3 Ways To Engage and Prepare for Diverse Candidates
Successful teams are typically made up of a unique mix of people who have been brought together by a common mission, goal or passion. Ensuring that your team is diverse means creating a team full of people with different attributes, like creative big-picture thinkers, logical detail-oriented individuals, and execution-focused experts.
Nate Regier, PhD. of Next Element Consulting, a firm focused on building Compassionate Accountability thinks, “‘getting stuff done’ through people is what the workplace is all about, however, personality matters greatly.” Using the following strategies, you can identify applicants who will add the missing layers to your team and create space for intersectionality to thrive.
Identify Your Team’s Strengths and Needs
Take some time to evaluate your team so that you are better prepared to screen candidates on the basis of what your team is missing and what they can contribute. Is your team really strong at coming up with creative ideas and innovative ways to approach their work, but struggles with operationalizing these ideas and putting them into action? If so, you may have a team of predominantly big-picture thinkers but not have anyone on the team who is a detail-oriented planner.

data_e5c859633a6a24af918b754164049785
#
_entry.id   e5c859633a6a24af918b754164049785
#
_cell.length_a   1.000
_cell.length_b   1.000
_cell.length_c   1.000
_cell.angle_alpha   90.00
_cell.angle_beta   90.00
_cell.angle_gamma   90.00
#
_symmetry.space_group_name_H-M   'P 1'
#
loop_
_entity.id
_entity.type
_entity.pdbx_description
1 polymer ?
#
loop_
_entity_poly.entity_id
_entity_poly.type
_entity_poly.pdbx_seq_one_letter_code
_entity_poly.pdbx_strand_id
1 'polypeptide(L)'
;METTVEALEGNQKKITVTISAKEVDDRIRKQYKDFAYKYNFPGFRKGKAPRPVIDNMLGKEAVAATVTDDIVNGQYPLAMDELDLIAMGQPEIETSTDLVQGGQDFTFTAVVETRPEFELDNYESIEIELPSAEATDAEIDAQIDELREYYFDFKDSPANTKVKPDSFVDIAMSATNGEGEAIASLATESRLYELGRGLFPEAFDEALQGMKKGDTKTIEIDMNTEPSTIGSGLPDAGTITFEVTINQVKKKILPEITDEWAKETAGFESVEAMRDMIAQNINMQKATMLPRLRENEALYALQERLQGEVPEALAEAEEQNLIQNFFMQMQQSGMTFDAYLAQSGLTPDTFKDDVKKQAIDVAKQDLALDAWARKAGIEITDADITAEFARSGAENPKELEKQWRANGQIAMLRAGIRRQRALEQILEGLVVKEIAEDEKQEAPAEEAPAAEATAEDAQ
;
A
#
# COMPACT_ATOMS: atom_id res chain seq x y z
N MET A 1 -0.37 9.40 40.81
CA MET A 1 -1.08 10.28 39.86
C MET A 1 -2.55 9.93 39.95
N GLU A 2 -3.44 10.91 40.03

Through working closely with and managing your team, you may already know the strengths and needs. If not, or if you want to confirm your thinking, there are several assessments you can use, such as CliftonStrengths (formerly StrengthFinder), Compass Points, or MBTI (Myers-Briggs), to name a few. For a longer engagement with your team, I recommend Collaborative Intelligence (Thinking with People Who Think Differently) by Donna Marcova and Angie McArthur. These assessments give insight into how your team members may think and approach their work and working with others.
Once you have identified the strengths and needs of your team, you can assess this information about candidates through the hiring process through interview questions and/or performance tasks. This leads to the next strategy…